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Do you pay your nanny for bank holidays?

(15 Posts)
ImagineJL Tue 22-Jan-13 12:12:04

My nanny has just done her December invoice for me, and I've noticed she's invoiced me for boxing day. I honestly can't recall what we've done previously as she hasn't been with me that long and she doesn't work Mondays anyway, which are the usual bank holiday dates.

Do you pay your nanny for bank holidays?

NickNacks Tue 22-Jan-13 12:42:58

Erm nannies don't invoice, they are employees and earn a salary.

Is this person maybe a childminder?

Either way do you have a contract to refer to?

nannynick Tue 22-Jan-13 12:44:13

Unusual for a nanny to give their employer an invoice. Do they have some kind of flexible hours arrangement thus they are keeping track of hours worked?

Assuming you are in the UK, a nanny is normally an employee and thus has statutiry rights - statutory holiday entitlement 5.6 weeks (which can include bank holidays).

If they were self employed (unusual for a nanny unless working ad-hoc for many families) then it would be down to their terms of business with regard to what they do and don't charge for.

smee Tue 22-Jan-13 12:46:29

I haven't a clue about the legality, but morally of course you should pay her.

Karoleann Tue 22-Jan-13 13:25:54

If she's self employed then no she shouldn't be claiming for holidays or sickness. But, it's very very unlikely that she can be a self employed nanny, unless she's very ad hoc or a maternity nurse.

Mogandme Tue 22-Jan-13 13:51:58

As a nanny she should be paid by you and not been issuing an invoice; unless it's just an additional invoice of overtime hours worked RE bank holidays if the nanny works days that are bank holidays and has them off then yes they are paid if they work Tue-Thur then they don't get Bank holiday monday or Good Friday as paid.

MrAnchovy Tue 22-Jan-13 14:09:29

"RE bank holidays if the nanny works days that are bank holidays and has them off then yes they are paid if they work Tue-Thur then they don't get Bank holiday monday or Good Friday as paid."

This is wrong; a part time employee must not receive less favourable terms just because they are part time: all employees must receive at least 5.6 weeks paid holiday per year (which can include paid bank holidays).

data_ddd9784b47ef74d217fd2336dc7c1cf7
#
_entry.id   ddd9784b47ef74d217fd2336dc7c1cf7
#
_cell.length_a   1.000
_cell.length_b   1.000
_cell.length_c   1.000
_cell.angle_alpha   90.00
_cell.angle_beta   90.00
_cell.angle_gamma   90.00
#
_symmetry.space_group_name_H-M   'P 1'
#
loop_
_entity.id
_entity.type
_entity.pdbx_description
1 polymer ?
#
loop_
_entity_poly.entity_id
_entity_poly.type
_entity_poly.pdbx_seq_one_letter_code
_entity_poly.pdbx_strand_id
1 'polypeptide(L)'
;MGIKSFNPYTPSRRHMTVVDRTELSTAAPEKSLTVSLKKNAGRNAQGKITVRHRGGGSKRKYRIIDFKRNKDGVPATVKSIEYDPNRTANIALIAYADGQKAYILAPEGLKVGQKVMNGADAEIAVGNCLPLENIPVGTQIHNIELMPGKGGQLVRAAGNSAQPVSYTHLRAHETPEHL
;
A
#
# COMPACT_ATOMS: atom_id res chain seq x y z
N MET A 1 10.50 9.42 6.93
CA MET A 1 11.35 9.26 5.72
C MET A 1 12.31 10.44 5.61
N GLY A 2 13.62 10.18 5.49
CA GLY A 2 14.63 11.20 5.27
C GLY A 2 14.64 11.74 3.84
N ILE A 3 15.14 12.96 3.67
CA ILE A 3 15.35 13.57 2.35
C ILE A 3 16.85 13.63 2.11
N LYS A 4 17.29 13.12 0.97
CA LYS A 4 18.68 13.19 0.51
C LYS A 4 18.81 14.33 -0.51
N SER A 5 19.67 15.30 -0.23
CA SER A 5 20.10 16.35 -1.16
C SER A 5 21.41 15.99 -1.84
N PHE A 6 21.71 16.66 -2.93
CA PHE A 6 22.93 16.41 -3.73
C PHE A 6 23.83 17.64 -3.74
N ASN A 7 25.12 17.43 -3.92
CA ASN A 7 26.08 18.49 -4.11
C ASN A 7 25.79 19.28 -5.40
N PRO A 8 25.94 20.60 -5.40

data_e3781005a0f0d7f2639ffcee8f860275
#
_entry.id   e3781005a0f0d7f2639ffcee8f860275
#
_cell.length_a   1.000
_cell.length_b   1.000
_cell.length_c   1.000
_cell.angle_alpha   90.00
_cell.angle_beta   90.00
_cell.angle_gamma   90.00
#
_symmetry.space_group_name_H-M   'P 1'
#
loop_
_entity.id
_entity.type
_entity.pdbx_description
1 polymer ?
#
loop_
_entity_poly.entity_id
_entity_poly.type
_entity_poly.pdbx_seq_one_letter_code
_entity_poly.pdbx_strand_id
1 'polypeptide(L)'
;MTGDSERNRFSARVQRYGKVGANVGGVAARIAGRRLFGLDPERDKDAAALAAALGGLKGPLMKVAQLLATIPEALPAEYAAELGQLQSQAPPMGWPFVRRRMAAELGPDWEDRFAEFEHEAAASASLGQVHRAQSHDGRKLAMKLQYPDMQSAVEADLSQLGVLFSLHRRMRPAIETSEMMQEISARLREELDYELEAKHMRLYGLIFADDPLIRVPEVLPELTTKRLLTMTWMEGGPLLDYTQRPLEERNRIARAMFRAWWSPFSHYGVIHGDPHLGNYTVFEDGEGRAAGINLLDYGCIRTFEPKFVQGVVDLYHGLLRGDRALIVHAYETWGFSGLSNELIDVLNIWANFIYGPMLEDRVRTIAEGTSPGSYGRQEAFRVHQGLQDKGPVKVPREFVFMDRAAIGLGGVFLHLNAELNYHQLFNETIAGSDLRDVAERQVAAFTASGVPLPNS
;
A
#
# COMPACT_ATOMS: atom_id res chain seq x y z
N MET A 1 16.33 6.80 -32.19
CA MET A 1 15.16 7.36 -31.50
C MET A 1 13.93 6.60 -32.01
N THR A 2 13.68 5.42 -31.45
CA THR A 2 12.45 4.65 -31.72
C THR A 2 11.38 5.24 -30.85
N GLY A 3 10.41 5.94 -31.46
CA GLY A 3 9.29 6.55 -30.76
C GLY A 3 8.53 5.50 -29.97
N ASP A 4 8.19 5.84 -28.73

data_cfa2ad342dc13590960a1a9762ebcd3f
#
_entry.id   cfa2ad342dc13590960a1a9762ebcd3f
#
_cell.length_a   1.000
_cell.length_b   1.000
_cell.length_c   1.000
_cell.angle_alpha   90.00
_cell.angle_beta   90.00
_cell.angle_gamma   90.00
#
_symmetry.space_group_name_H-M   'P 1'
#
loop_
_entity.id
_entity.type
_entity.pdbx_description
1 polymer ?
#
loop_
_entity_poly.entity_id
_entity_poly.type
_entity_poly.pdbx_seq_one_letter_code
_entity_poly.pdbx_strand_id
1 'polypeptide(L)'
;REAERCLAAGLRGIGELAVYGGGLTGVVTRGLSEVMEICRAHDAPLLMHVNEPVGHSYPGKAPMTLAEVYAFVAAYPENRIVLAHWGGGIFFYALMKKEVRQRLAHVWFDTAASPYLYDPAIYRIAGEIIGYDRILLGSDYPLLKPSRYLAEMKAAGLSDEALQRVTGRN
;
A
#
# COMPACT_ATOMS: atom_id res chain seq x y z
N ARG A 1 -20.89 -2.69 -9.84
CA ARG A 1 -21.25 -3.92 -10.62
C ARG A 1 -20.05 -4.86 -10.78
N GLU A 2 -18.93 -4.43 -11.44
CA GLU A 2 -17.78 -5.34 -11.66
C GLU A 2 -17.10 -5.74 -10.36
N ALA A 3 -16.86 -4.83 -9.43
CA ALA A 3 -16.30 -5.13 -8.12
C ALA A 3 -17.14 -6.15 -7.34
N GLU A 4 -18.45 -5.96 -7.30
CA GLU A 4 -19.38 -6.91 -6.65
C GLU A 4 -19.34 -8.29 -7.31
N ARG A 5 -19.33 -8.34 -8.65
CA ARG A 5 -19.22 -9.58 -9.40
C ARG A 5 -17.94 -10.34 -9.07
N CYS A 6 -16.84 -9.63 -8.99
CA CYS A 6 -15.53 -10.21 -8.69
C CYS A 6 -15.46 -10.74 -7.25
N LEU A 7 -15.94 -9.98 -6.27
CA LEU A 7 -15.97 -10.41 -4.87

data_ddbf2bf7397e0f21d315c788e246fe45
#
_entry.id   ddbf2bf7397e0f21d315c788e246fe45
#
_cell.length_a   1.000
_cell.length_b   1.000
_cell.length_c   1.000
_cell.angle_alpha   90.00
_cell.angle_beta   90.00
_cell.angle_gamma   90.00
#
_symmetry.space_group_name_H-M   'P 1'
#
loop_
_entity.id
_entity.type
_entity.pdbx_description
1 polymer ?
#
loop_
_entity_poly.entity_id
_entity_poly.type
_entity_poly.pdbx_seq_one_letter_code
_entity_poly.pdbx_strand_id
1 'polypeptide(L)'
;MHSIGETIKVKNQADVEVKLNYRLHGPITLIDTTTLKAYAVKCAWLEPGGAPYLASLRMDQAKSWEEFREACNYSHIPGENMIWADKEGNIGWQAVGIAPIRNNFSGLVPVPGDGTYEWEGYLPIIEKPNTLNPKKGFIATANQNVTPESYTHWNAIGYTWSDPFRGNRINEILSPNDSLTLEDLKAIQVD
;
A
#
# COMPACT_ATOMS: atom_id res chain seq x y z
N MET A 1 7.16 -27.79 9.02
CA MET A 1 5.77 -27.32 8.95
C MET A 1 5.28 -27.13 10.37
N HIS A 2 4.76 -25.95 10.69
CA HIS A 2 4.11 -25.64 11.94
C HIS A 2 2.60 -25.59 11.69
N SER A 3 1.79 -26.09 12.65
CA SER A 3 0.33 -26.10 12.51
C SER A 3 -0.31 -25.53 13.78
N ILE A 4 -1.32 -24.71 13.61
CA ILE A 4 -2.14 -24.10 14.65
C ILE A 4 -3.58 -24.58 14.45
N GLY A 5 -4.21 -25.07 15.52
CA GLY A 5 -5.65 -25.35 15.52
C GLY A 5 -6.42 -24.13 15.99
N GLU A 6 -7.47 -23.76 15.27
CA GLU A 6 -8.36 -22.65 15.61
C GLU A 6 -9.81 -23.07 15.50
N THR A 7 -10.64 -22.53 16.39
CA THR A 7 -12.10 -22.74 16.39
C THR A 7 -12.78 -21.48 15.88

But the key point here is the "invoicing" bit - are you paying this nanny through PAYE? If not, why do you think her work for you does not come under PAYE?

ImagineJL Tue 22-Jan-13 15:01:54

She's self employed, her choice, but works regular hours.

Blondeshavemorefun Tue 22-Jan-13 15:04:40

your nanny cant be se and you dictate reg hours/days to her, that is employment

but no if she is se (dodgy) then she cant expect to be paid for illness or holidays, unless you signed a contract saying that

do you have a contract?

fraktion Tue 22-Jan-13 18:32:20

She doesn't get to choose. That's not how the system works.

If she's working regular hours for you at times and places of your choosing and you require her present so she cannot send someone else in her place or just tell you she's unavailable she's employed.

As an employee she gets paid holiday, including Bank Hols.

ZooAnimals Tue 22-Jan-13 21:28:13

'She's self employed, her choice, but works regular hours'

If she is wrongly stating she is self-employed and is found out the fine will come to you not her, so you might want to check it out.

spookycatandfluffydog Wed 23-Jan-13 10:10:06

Take a look at this:

Iggly Wed 23-Jan-13 13:12:04

You cannot choose your tax status I'm afraid.

If she only works for you and you dictate the terms of employment then she's an employee.

As for bank holidays yes we pay - on top of a holiday allowance. And they must be pro-rated accordingly if part time regardless of whether or not her work days fall on a bank holiday or not.

DoodlesNoodles Thu 24-Jan-13 00:41:15

You should pay regardless. I have paid cleaners in the past (ones that worked a full day a week).

ceeveebee Thu 24-Jan-13 01:10:40

You don't have to pay bank holidays on top of the 5.6 weeks holiday, it can be included in this allowance (prorated if part time) although fronds in what is in your contract
Obviously Imagine you have a few more issues to deal with now though - I recommend who will help you get a contract in place and set up PAYE going forward

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